Blue Hill company builds bridges for Manhattan sky-rises

This hard maple cladding, handcrafted by a crew of 16 at Hewes & Company in Blue Hill, will be trucked to Manhattan in the fall to cover steel pedestrian bridges connecting three high-rise residential buildings on Riverside Drive.

BLUE HILL — Hewes & Company is nearing completion on cladding for steel pedestrian bridges that will connect three luxury sky-rise buildings on Riverside Drive in Manhattan.

“The first bridge is already installed in Manhattan,” said Gardner Pickering, who leads Hewes’ marine division.

Hewes & Company has been building custom homes, cabinetry and millwork and doing renovations since 1975. A marine division, offering millwork and finishing services to the marine industry, was added in 2006.

“It’s been quite a project,” Pickering said of the sky-rise project. “They wanted the bridge to look like a strip plank canoe. It is very much like one of my boat projects.”

Pickering said hard maple was chosen for the bridge. To be specific, the client chose LEED-certified hard maple. LEED stands for Leadership in Energy and Environmental Design.

Materials that are LEED certified minimize a project’s carbon footprint, the builder explained.

Hard maple was “chosen for its looks,” Pickering said. “We had to source everything as local as possible.” A crew of 16 has been crafting each piece of wood and forming it together.

“The wood cladding will be varnished, crated up and shipped to the building in early fall,” Pickering said.

Meanwhile, Hewes will start construction this month on a spiral staircase, which will be affixed to a bridge.

Jaroff Design, a New York firm that provides custom architectural metal and glass design and fabrication services to the architecture, interior design construction and art communities, enlisted Hewes.

“Hewes was chosen after a lot of research and vetting to provide wood cladding for an 88-foot bridge going up on Riverside Drive,” said Suzanne Choate, a spokeswoman for Jaroff.

“This walkway will carry residents from one building to another,” Choate said. “They’re beautifully designed, well-appointed buildings.”

Indeed, the most modest offering, an 820-square-foot, one-bedroom, one bath is selling for $1.9 million, according to the Waterline Square sales gallery. That residence is in the Two Waterline Square building and also comes with a northeast exposure.

You could purchase a 3-bedroom, 3.5-bath, a total of 2,466 square feet, for $6,725,000 at One Waterline Square.

An artist’s rendering of the pedestrian bridges.

A description of the property reads thusly:

“Featuring a staggering ensemble of design talent across three towers on the Hudson River, grounded within a new park, Waterline Square represents an unprecedented approach to urban living,” the property website states. “Residents benefit from the rare construct of a waterfront master plan consisting of thoughtful residences with sky-high views, a robust amenity offering, retail and a dynamic new park setting, creating a truly special place to live.”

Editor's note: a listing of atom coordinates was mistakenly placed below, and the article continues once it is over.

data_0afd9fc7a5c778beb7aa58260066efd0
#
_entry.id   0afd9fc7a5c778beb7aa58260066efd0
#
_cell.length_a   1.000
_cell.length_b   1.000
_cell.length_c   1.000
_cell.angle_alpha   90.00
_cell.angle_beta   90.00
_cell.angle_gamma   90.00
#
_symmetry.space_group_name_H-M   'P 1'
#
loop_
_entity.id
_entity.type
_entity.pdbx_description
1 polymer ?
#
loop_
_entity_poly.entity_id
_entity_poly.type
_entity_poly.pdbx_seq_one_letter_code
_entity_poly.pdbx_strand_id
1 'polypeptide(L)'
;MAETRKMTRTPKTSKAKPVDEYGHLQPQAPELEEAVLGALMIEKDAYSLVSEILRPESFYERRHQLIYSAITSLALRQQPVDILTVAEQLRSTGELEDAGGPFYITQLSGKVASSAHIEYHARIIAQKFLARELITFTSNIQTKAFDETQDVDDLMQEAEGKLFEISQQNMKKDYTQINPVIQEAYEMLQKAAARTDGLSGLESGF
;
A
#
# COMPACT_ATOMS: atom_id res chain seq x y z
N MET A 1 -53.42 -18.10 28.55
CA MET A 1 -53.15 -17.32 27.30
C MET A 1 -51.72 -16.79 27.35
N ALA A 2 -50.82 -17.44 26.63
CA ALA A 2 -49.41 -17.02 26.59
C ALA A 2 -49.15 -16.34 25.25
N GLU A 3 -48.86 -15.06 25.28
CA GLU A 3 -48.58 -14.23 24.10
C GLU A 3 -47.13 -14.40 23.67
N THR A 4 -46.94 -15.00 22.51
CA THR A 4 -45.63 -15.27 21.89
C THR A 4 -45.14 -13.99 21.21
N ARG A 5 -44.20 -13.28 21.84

“Steps from Columbus Circle and Midtown, yet offering the warmth of a truly residential enclave, Waterline Square is perfectly situated where Midtown meets the Upper West Side, the property website states. “With convenience and comfort at one’s fingertips, Waterline Square indulges residents with the luxury of ease. The quality of light and air coincides with high floor homes along the water, amenity spaces to satisfy the broadest range of leisure and wellness pursuits, and a setting amidst tremendous greenspace, all within magnificent architecturally significant buildings. No consideration was spared in crafting these truly exceptional homes.”

Each skyscraper has been designed by a different New York firm:

One Waterline Square is the work of Richard Meier and Partners Architects.

Two Waterline Square was designed by Kohn Pederson Fox Associates.

Vinoly designed Three Waterline Square.

The entire Waterline Square project is supposed to be finished the summer of 2020.

Pickering said Jaroff found Hewes through a trade organization, Maine Built Boats.

“We looked at several teams and several options,” spokeswoman Choate said. “Because of their expertise and what we thought their business culture was, we asked them to participate in this project with us.”

Cranes will be used to lay the hard maple cladding on top of the steel frame, which was supplied by another Maine company, Newport Industrial Fabrication, according to Pickering.

Jennifer Osborn

Jennifer Osborn

Reporter and columnist at The Ellsworth American
News Reporter Jennifer Osborn covers news and features on the Blue Hill Peninsula and Deer Isle-Stonington. She welcomes tips and story ideas. She also writes the Gone Shopping column. Email Jennifer with your suggestions at [email protected] or call 667-2576.

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